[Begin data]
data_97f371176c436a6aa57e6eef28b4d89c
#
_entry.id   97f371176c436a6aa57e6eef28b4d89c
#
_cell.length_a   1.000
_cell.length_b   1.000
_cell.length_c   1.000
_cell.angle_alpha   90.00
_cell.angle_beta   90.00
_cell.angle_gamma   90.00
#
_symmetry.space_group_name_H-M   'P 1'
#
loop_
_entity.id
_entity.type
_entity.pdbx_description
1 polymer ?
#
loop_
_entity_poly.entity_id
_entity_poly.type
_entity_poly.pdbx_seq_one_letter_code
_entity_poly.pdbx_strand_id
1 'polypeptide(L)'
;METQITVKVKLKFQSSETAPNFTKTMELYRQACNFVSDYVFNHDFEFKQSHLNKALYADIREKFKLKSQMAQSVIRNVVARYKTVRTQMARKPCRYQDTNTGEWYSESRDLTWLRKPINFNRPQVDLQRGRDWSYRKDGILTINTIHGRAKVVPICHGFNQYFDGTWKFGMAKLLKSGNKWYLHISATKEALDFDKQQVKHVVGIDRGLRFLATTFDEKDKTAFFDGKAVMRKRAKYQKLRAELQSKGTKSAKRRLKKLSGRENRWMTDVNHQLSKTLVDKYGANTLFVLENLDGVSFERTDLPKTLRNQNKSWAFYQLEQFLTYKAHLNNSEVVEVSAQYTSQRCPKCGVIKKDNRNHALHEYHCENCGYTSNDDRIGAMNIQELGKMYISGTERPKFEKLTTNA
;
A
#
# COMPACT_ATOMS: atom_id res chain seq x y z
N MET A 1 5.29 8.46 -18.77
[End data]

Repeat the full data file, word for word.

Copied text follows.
data_97f371176c436a6aa57e6eef28b4d89c
#
_entry.id   97f371176c436a6aa57e6eef28b4d89c
#
_cell.length_a   1.000
_cell.length_b   1.000
_cell.length_c   1.000
_cell.angle_alpha   90.00
_cell.angle_beta   90.00
_cell.angle_gamma   90.00
#
_symmetry.space_group_name_H-M   'P 1'
#
loop_
_entity.id
_entity.type
_entity.pdbx_description
1 polymer ?
#
loop_
_entity_poly.entity_id
_entity_poly.type
_entity_poly.pdbx_seq_one_letter_code
_entity_poly.pdbx_strand_id
1 'polypeptide(L)'
;METQITVKVKLKFQSSETAPNFTKTMELYRQACNFVSDYVFNHDFEFKQSHLNKALYADIREKFKLKSQMAQSVIRNVVARYKTVRTQMARKPCRYQDTNTGEWYSESRDLTWLRKPINFNRPQVDLQRGRDWSYRKDGILTINTIHGRAKVVPICHGFNQYFDGTWKFGMAKLLKSGNKWYLHISATKEALDFDKQQVKHVVGIDRGLRFLATTFDEKDKTAFFDGKAVMRKRAKYQKLRAELQSKGTKSAKRRLKKLSGRENRWMTDVNHQLSKTLVDKYGANTLFVLENLDGVSFERTDLPKTLRNQNKSWAFYQLEQFLTYKAHLNNSEVVEVSAQYTSQRCPKCGVIKKDNRNHALHEYHCENCGYTSNDDRIGAMNIQELGKMYISGTERPKFEKLTTNA
;
A
#
# COMPACT_ATOMS: atom_id res chain seq x y z
N MET A 1 5.29 8.46 -18.77